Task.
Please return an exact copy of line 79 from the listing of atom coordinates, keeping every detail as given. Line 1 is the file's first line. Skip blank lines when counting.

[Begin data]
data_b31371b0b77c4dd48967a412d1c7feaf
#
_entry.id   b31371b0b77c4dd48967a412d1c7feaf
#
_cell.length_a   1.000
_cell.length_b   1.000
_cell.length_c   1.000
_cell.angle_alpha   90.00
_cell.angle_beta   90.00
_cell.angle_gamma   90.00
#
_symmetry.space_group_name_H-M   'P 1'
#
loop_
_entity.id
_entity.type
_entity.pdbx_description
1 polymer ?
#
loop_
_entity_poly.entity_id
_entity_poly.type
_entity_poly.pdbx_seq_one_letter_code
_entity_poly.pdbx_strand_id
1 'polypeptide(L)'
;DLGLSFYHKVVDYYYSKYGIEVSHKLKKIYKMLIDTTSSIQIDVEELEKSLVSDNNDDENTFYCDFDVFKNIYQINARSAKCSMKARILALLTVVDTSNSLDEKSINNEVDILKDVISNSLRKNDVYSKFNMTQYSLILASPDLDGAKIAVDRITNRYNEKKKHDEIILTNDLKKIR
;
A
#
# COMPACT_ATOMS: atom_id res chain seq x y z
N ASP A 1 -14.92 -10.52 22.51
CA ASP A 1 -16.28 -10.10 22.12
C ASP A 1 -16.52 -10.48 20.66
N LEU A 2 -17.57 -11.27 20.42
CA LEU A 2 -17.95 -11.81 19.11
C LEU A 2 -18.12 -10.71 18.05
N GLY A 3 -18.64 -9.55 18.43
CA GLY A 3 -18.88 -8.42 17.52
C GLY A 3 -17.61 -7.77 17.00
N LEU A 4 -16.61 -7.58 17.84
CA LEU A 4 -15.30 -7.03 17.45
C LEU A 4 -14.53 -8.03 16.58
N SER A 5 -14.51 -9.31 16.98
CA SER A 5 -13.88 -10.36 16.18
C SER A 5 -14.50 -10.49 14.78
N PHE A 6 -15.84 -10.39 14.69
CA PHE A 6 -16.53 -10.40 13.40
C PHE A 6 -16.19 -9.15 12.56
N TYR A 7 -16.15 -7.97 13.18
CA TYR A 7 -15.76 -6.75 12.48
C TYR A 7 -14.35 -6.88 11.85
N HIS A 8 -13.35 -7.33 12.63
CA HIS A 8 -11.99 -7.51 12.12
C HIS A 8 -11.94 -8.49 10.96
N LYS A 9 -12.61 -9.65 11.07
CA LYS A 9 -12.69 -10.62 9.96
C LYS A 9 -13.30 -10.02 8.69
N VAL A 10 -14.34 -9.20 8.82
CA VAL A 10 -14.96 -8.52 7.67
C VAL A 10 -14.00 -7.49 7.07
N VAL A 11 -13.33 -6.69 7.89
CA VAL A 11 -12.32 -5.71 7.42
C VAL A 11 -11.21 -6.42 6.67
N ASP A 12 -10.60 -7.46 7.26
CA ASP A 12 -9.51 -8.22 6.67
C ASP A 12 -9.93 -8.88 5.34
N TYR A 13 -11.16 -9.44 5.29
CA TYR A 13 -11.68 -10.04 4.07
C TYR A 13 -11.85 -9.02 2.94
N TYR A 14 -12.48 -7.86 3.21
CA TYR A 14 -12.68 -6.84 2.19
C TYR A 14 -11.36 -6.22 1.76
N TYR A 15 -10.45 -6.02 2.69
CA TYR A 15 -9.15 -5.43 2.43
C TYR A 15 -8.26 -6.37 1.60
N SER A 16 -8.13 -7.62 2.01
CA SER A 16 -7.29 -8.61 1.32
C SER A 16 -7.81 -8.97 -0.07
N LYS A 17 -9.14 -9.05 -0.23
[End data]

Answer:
N LYS A 17 -9.14 -9.05 -0.23